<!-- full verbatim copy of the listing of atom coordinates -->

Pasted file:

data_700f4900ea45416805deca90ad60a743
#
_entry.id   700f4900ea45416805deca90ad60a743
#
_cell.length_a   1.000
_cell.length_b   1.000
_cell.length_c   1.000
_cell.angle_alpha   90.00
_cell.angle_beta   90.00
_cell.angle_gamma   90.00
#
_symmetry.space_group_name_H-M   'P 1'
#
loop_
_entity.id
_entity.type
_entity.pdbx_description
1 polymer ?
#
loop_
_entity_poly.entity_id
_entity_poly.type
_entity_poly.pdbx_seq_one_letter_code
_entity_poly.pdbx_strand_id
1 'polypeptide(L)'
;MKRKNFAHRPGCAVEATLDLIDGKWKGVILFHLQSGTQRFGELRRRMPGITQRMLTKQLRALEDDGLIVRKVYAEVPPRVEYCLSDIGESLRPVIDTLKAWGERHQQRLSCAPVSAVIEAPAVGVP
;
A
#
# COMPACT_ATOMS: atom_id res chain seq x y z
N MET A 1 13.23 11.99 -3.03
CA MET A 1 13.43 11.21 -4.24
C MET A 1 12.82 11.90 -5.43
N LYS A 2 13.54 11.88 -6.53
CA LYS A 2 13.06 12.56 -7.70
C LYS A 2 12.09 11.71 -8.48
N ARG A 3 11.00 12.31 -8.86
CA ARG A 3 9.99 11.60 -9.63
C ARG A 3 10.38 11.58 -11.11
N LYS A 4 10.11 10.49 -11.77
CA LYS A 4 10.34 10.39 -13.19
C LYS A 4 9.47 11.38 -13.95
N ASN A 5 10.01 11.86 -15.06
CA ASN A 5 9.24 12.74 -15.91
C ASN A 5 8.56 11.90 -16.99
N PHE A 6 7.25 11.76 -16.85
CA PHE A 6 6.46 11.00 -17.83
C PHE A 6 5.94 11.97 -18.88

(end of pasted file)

data_700f4900ea45416805deca90ad60a743
#
_entry.id   700f4900ea45416805deca90ad60a743
#
_cell.length_a   1.000
_cell.length_b   1.000
_cell.length_c   1.000
_cell.angle_alpha   90.00
_cell.angle_beta   90.00
_cell.angle_gamma   90.00
#
_symmetry.space_group_name_H-M   'P 1'
#
loop_
_entity.id
_entity.type
_entity.pdbx_description
1 polymer ?
#
loop_
_entity_poly.entity_id
_entity_poly.type
_entity_poly.pdbx_seq_one_letter_code
_entity_poly.pdbx_strand_id
1 'polypeptide(L)'
;MKRKNFAHRPGCAVEATLDLIDGKWKGVILFHLQSGTQRFGELRRRMPGITQRMLTKQLRALEDDGLIVRKVYAEVPPRVEYCLSDIGESLRPVIDTLKAWGERHQQRLSCAPVSAVIEAPAVGVP
;
A
#
# COMPACT_ATOMS: atom_id res chain seq x y z
N MET A 1 13.23 11.99 -3.03
CA MET A 1 13.43 11.21 -4.24
C MET A 1 12.82 11.90 -5.43
N LYS A 2 13.54 11.88 -6.53
CA LYS A 2 13.06 12.56 -7.70
C LYS A 2 12.09 11.71 -8.48
N ARG A 3 11.00 12.31 -8.86
CA ARG A 3 9.99 11.60 -9.63
C ARG A 3 10.38 11.58 -11.11
N LYS A 4 10.11 10.49 -11.77
CA LYS A 4 10.34 10.39 -13.19
C LYS A 4 9.47 11.38 -13.95
N ASN A 5 10.01 11.86 -15.06
CA ASN A 5 9.24 12.74 -15.91
C ASN A 5 8.56 11.90 -16.99
N PHE A 6 7.25 11.76 -16.85
CA PHE A 6 6.46 11.00 -17.83
C PHE A 6 5.94 11.97 -18.88